With these key factors complementing their modus operandi, the Taliban have established their writ in Zabul, Hilmand and Spin Boldak. The US Forces in Afghanistan are unwilling to take casualties, and consequently only provide limited aerial support to the Afghan Army in their operations in the area. On occasion, some US soldiers have been sent in to reinforce the Afghan militia's line of defense, but these soldiers rarely participate in the action and generally limit their role to guiding the operations. This has tended to demoralize the Afghan administration and Forces, and they now increasingly accept the presence of the Taliban in these three districts. Although the Taliban is yet to appoint its own administration in these areas, they have established a kind of de facto rule and a strong presence in the mountainous terrain around the area. The local administration is aware that, if they act against the will of the Taliban, the consequences would be extreme.

In Khost, Paktia, Paktika and Gazni, the Taliban seek to inflict terror on the US Forces. They do not control any significant areas in these provinces, but gather in the Northern and Southern Waziristan area of Pakistan as well as in the Kurram Agency to execute strikes across the border and then retreat to the relative safety of Pakistani territory. Once again, they hide out in the mountains in areas where the nebulous Durand Line separates Pakistan from Afghanistan.

There is a long-standing tradition, within this specific area, of the local Waziri tribes who live on both sides of the Pakistan-Afghanistan border, to move across the divide for trade. They move as a Lashkar (group) and always carry guns and ammunition with them. For centuries, they have never been prevented from free movement in the area, and no one has ever asked them for travel documents. The result is that neither the Afghan security guards nor the Pakistanis can make out the difference between these tribal groups and the movement of the Taliban.

US Forces have tried to chase the Taliban operating in this area on several occasions. In rare cases, US Forces successfully track them crossing into Pakistani areas. By and large, however, they generally hide in the mountainous terrains and, when the dust settles, cross over into the Pakistani tribal belt as a tribal Lashkar to live a routine life for a few weeks, while they plan another mission in Afghanistan.

The Taliban, HIA and Al-Qaeda have, so far, been using the Kunar Valley as their strategic reserve where they have protected their manpower, but where they do not engage in any violent activities. The local administration is dominated by Jehadi commanders who are loyal to the HIA and the Taliban, and these groups choose not to bother them with their guerilla attacks. A similar, though not identical, situation prevails in Jalalabad, where the HIA has reportedly established camps, and a kind of truce exists between the local administration and the guerillas. They cooperate with each other and there is an agreement that, if the resistance takes shape in eastern Afghanistan, the present administration would surrender to the emerging Force in accordance with the Afghan custom, and would not engage the emerging Force in a fight.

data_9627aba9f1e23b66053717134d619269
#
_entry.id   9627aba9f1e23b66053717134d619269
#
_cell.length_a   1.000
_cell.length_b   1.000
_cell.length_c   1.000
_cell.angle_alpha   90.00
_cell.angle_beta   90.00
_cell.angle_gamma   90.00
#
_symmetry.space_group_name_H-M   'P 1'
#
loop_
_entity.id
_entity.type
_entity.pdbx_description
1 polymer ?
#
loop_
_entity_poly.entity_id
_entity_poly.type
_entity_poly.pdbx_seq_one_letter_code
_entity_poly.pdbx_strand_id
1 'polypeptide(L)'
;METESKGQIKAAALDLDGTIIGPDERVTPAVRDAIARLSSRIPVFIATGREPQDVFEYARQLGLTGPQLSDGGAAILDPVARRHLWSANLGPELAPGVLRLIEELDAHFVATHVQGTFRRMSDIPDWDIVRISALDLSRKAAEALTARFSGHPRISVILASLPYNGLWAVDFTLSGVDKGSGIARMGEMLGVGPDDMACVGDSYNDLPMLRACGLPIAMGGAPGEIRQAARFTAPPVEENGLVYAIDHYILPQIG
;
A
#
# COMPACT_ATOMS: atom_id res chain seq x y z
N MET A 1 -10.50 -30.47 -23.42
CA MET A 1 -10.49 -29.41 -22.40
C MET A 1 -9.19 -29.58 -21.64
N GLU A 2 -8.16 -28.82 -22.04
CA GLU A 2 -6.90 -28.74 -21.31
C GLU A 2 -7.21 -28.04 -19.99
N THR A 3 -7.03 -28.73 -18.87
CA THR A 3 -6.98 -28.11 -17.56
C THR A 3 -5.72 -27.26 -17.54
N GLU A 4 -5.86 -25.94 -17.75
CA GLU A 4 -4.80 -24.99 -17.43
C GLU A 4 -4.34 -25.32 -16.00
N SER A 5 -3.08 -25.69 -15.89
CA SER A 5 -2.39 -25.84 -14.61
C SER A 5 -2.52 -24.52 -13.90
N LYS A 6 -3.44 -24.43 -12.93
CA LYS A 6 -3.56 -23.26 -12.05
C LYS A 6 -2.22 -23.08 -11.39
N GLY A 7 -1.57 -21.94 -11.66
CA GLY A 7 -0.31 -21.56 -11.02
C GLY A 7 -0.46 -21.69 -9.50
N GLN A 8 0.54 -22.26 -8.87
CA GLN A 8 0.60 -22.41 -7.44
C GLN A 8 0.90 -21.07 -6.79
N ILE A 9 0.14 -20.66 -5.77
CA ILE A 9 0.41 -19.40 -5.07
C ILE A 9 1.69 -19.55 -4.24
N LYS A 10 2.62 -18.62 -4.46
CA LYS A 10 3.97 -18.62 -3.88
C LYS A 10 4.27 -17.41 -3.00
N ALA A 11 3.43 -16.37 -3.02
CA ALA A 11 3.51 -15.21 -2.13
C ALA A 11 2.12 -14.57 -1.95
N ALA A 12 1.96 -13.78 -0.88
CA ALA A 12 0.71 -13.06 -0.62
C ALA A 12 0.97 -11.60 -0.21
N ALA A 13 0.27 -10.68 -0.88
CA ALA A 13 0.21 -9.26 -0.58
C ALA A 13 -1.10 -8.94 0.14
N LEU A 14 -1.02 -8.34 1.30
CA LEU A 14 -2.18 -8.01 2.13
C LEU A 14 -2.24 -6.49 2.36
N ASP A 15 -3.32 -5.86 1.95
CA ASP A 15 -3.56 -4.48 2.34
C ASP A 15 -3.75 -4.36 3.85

Within this context, the recent Pakistan Army operation in Bannu near North Waziristan was conducted because the US intelligence apparatus had secured information about the presence of an important Al-Qaeda operative of Iraqi origin (Abdul Hadi Al-Iraqi), along with several other Arab Afghans and Pakistani militants. However, the intense reaction of the tribals caused the troops to halt abruptly, and they were sent back to their old positions. According to sources, the Al Qaeda operatives never dwell in Wana or Miran Shah, the headquarters of South and North Waziristan, respectively, but always stay in the no man's land near the Pakistan-Afghanistan border, with supporters in Pakistan sending them medical and food supplies, as well as requirements of daily life. In effect, in this area, their presence is yet to be significantly challenged.

 

ASSESSMENT

INDIA

Meghalaya: Shutting Down the Industry of Terror
Bibhu Prasad Routray
Acting Director, Institute for Conflict Management Database & Documentation Centre, Guwahati

Police in the West Garo Hills district of Meghalaya could not have hoped for a better performance on a single day.

  • On September 26, during a routine checking near the commercial town of Garobadha an auto rickshaw refused to stop at a police check post and, as a police party followed it, one of the occupants, an Achik National Volunteer Council (ANVC) militant jumped out and started firing. He was killed in retaliatory fire and three other occupants (all ANVC cadres) were arrested.
  • Interrogations of the arrested militants lead the police to the Tura Orchid Lodge at Dakpgre area. Another nine cadres of the same group, including four women, were arrested.